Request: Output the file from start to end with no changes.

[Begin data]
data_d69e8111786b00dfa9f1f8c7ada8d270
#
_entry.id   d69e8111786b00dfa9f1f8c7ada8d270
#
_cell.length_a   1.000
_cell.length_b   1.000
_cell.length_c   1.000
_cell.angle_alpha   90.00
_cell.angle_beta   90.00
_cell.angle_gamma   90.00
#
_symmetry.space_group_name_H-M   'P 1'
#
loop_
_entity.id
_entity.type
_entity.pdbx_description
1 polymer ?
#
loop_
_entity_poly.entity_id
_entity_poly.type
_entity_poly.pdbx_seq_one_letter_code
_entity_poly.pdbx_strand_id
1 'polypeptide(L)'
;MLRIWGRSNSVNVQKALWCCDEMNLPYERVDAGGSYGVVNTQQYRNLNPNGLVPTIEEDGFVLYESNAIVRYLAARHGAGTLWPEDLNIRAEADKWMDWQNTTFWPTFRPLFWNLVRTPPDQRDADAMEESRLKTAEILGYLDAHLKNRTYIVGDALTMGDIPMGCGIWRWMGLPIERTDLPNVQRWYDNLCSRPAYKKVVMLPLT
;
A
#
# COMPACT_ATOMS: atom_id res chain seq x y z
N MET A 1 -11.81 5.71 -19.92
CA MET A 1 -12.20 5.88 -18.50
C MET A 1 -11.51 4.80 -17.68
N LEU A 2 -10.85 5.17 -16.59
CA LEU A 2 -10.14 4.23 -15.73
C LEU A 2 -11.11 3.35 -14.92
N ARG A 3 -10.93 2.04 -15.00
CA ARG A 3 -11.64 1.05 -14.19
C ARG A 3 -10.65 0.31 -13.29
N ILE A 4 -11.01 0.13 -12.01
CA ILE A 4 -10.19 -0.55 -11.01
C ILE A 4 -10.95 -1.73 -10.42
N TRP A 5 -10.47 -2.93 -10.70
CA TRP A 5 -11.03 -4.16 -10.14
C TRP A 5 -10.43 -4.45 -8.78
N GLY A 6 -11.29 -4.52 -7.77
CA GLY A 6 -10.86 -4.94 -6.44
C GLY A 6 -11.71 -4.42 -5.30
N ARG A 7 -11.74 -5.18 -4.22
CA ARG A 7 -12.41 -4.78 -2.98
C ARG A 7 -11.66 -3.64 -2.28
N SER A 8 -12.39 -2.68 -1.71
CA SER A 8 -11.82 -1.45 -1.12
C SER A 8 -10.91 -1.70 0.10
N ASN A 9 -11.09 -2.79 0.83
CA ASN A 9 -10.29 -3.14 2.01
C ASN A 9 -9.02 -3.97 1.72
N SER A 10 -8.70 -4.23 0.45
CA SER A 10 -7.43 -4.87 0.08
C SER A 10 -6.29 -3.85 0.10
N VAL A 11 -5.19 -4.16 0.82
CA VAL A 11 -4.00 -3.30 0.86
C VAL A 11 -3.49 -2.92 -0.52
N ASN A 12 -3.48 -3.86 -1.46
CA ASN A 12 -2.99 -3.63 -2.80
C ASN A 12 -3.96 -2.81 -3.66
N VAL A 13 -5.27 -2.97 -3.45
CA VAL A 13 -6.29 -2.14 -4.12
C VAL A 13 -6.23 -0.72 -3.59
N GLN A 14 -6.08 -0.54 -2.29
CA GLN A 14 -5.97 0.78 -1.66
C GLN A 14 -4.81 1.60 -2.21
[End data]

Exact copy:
data_d69e8111786b00dfa9f1f8c7ada8d270
#
_entry.id   d69e8111786b00dfa9f1f8c7ada8d270
#
_cell.length_a   1.000
_cell.length_b   1.000
_cell.length_c   1.000
_cell.angle_alpha   90.00
_cell.angle_beta   90.00
_cell.angle_gamma   90.00
#
_symmetry.space_group_name_H-M   'P 1'
#
loop_
_entity.id
_entity.type
_entity.pdbx_description
1 polymer ?
#
loop_
_entity_poly.entity_id
_entity_poly.type
_entity_poly.pdbx_seq_one_letter_code
_entity_poly.pdbx_strand_id
1 'polypeptide(L)'
;MLRIWGRSNSVNVQKALWCCDEMNLPYERVDAGGSYGVVNTQQYRNLNPNGLVPTIEEDGFVLYESNAIVRYLAARHGAGTLWPEDLNIRAEADKWMDWQNTTFWPTFRPLFWNLVRTPPDQRDADAMEESRLKTAEILGYLDAHLKNRTYIVGDALTMGDIPMGCGIWRWMGLPIERTDLPNVQRWYDNLCSRPAYKKVVMLPLT
;
A
#
# COMPACT_ATOMS: atom_id res chain seq x y z
N MET A 1 -11.81 5.71 -19.92
CA MET A 1 -12.20 5.88 -18.50
C MET A 1 -11.51 4.80 -17.68
N LEU A 2 -10.85 5.17 -16.59
CA LEU A 2 -10.14 4.23 -15.73
C LEU A 2 -11.11 3.35 -14.92
N ARG A 3 -10.93 2.04 -15.00
CA ARG A 3 -11.64 1.05 -14.19
C ARG A 3 -10.65 0.31 -13.29
N ILE A 4 -11.01 0.13 -12.01
CA ILE A 4 -10.19 -0.55 -11.01
C ILE A 4 -10.95 -1.73 -10.42
N TRP A 5 -10.47 -2.93 -10.70
CA TRP A 5 -11.03 -4.16 -10.14
C TRP A 5 -10.43 -4.45 -8.78
N GLY A 6 -11.29 -4.52 -7.77
CA GLY A 6 -10.86 -4.94 -6.44
C GLY A 6 -11.71 -4.42 -5.30
N ARG A 7 -11.74 -5.18 -4.22
CA ARG A 7 -12.41 -4.78 -2.98
C ARG A 7 -11.66 -3.64 -2.28
N SER A 8 -12.39 -2.68 -1.71
CA SER A 8 -11.82 -1.45 -1.12
C SER A 8 -10.91 -1.70 0.10
N ASN A 9 -11.09 -2.79 0.83
CA ASN A 9 -10.29 -3.14 2.01
C ASN A 9 -9.02 -3.97 1.72
N SER A 10 -8.70 -4.23 0.45
CA SER A 10 -7.43 -4.87 0.08
C SER A 10 -6.29 -3.85 0.10
N VAL A 11 -5.19 -4.16 0.82
CA VAL A 11 -4.00 -3.30 0.86
C VAL A 11 -3.49 -2.92 -0.52
N ASN A 12 -3.48 -3.86 -1.46
CA ASN A 12 -2.99 -3.63 -2.80
C ASN A 12 -3.96 -2.81 -3.66
N VAL A 13 -5.27 -2.97 -3.45
CA VAL A 13 -6.29 -2.14 -4.12
C VAL A 13 -6.23 -0.72 -3.59
N GLN A 14 -6.08 -0.54 -2.29
CA GLN A 14 -5.97 0.78 -1.66
C GLN A 14 -4.81 1.60 -2.21